The delayed repave is something track president, Ed Clark, said is inevitable and costly. However, until that day comes, which could be following the 2018 event, huge chunks of the track must be dug out and patched over. It was something they found after he and his staff walked the entire track the day after the race.
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"Some of them probably won’t be the full width of a car but most of them will likely be the length because a lot of the unraveling we’ve seen is along the seams in between runs of the asphalt," Clark told Kickin’ the Tires, during a meeting at the track on Tuesday. “That’s where you get your first cracks and as time goes by they just seem to erode out from the sides. Some will be that wide but the majority of them, I hope, will be no more than maybe three to four feet wide."
Clark said it was a little-known fact that speedway officials patched the track following the Xfinity Series race earlier this year. There were several cracks that had become larger during that race and something had to be done before the Monster Energy NASCAR Cup Series cars hit the track the next day. Despite the need for the repairs Clark said he thinks the track will hold up, unlike when large potholes developed at Daytona International Speedway that had to be fixed with Bondo a few years ago.
“Most of those (cracks) were there before we started the event," he said. “We actually had to patch a couple of places Saturday night after the Xfinity race, this year. We don’t have any concern or fear that chunks are going to come out of the track. It is more a bit of gradual unraveling as the event goes on that happens as a small crack becomes a wide crack. But, you know, the drivers have said, ‘we can live with that. We like the surface as it is and we are willing to deal with that, if it occurs.’"
Clark said the one that might play into repaving sooner, rather than later, is if a driver goes out and takes away any competitiveness by completely dominating the race. That was the case this year and why some fans didn’t believe the racing was good.
“Kevin Harvick, kind of, stunk the show up a little bit," Clark said. “Really dialed in, you know, that is a rarity, I think, today but he was leading the bulk of the laps. Personally, and I know we have received comments from the fans, they would have liked have seen a little more competitive racing.
“I think, probably, that if we had another event like that next year, that would certainly play into the consideration and decision regarding repaving."
Whether AMS is repaved after next year’s race or if track and Speedway Motorsports Inc. officials decide to push it back, yet again, one thing that will be done are tire tests prior to any NASCAR event on the new surface. Clark said he has already secured a guarantee from Goodyear because, Atlanta Motor Speedway, “is probably the toughest track on the entire NASCAR circuit" that Goodyear has to produce a tire for and there have been many conversations about it.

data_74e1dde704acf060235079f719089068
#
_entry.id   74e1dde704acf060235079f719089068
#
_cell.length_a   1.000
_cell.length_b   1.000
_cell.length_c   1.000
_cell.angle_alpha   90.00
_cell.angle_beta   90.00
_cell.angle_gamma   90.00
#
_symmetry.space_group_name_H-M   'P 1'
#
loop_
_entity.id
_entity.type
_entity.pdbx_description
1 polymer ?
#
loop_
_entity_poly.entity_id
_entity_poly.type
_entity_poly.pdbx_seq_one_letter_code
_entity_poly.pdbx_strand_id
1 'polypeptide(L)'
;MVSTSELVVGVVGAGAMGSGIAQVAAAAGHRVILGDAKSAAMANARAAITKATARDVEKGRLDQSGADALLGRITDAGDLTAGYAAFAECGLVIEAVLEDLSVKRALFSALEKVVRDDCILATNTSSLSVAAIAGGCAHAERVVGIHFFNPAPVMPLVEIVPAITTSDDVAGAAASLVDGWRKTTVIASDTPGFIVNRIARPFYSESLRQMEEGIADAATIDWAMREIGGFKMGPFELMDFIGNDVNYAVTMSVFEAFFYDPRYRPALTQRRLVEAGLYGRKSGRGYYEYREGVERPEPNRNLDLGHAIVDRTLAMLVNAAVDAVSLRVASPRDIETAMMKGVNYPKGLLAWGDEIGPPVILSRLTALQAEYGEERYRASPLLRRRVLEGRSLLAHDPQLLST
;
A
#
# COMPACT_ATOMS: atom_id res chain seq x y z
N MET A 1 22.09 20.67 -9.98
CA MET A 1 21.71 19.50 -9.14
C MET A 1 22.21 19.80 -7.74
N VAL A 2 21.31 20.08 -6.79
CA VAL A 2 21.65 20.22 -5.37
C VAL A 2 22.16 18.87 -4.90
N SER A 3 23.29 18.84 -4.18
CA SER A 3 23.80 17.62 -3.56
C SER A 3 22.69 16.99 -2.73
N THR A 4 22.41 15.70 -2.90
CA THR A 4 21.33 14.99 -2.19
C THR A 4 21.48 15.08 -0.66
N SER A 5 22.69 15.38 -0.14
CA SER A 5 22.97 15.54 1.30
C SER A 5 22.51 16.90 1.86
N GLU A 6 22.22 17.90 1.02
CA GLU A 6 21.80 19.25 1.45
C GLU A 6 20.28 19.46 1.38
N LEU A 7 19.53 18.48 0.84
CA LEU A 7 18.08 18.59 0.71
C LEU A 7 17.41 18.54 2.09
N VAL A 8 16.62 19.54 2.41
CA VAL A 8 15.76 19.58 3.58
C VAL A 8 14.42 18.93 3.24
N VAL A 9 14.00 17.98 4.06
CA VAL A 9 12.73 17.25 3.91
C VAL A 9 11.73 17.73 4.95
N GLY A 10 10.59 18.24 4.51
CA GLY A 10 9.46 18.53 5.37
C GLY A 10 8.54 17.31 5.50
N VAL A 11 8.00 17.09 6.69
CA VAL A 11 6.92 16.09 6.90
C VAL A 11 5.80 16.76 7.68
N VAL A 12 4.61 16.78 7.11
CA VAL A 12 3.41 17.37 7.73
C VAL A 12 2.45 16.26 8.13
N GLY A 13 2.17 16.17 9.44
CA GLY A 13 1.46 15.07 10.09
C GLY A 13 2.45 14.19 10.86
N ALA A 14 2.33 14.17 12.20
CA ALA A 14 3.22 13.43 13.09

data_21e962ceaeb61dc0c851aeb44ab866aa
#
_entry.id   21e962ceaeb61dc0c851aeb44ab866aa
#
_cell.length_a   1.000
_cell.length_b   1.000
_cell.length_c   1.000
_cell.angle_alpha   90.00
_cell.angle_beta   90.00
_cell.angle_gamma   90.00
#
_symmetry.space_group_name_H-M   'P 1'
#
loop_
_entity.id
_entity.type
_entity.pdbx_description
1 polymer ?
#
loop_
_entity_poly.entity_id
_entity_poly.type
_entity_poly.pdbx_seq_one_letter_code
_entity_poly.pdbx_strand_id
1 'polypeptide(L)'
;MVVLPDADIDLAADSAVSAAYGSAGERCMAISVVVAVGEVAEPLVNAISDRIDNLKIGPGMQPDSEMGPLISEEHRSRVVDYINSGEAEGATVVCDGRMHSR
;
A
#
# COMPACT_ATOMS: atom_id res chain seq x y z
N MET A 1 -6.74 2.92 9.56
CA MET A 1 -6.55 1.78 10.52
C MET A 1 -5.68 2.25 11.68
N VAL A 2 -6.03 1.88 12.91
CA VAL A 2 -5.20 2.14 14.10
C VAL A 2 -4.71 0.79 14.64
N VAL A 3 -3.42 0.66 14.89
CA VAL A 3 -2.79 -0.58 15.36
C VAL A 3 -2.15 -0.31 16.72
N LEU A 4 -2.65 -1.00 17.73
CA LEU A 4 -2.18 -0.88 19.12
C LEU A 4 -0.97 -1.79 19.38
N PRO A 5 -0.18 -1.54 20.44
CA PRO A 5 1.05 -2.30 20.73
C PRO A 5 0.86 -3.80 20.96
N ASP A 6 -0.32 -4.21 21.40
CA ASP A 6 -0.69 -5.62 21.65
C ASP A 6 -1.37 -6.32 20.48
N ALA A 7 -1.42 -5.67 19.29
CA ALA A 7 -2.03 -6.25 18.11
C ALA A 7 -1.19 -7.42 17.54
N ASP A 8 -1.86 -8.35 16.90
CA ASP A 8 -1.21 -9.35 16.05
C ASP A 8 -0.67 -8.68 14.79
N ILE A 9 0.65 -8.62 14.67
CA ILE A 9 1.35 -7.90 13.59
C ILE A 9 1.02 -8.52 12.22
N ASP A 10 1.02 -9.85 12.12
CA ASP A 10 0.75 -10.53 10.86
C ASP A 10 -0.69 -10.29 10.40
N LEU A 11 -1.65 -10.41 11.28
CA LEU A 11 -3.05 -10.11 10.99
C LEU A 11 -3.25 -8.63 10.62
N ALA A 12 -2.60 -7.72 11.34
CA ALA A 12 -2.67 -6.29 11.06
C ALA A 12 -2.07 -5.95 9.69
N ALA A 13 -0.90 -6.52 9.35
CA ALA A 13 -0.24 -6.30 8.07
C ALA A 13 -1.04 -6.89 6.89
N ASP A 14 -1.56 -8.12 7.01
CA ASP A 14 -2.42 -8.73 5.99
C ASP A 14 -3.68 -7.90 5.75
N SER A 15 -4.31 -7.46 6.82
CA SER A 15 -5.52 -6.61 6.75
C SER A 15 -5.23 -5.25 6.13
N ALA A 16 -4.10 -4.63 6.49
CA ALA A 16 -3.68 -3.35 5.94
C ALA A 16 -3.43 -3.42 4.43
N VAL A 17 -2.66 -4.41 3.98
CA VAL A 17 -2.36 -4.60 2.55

Earlier this season, Texas Motor Speedway was forced to artificially age its new track surface in an effort to ensure good racing. Goodyear didn’t have time to conduct a tire test, so there was some trepidation about how wide the racing groove would be and whether the cars could pass each other during the race. Fans don’t like single-file racing.
“I don’t think the new repave here will be a challenge to them (Goodyear)," Clark said. “They were planning to do two tests to make sure they dialed the tire in and weren’t concerned about tire issues when we did repave.
“What we saw at the repave that was done at our track in Kentucky last Fall, or late last summer, and then what we saw at Texas, is we know the machine we run on the surface, and did at Texas even Saturday night, does help widen the grove out right off the bat."
Clark added one thing that fans tend to get wrong about the three tracks is they are not the same. So while some of the aspects of a repave are similar, Atlanta is different from Texas and Texas is different from Kentucky and Kentucky is different from Atlanta. Thus, they require slightly different techniques and produce different racing. So, there has to be a different tire compound produced by Goodyear.
“The tracks aren’t the same, our track is half-mile turns and quarter-mile straightaways," Clark said. “It’s more round than most of the mile-and-a-half tracks, so that is going to make it a little bit more of a challenge because the potential tire issues that Goodyear has to contend with will be even greater here – the G-forces, the side-bite.
“This surface is 21-years-old and it’s brittle and its absolutely worn out and therefore it’s the slipping and sliding that the drivers enjoy. It’s inevitable, it’s not five years away, it’s less than five years away and it could well be after 2018 but it is imminent. It has got to be done. We have got the money allocated, the company picked out and everything is ready to go when that time comes. We don’t have a choice. Nobody wants to repave." Kick'in the Tires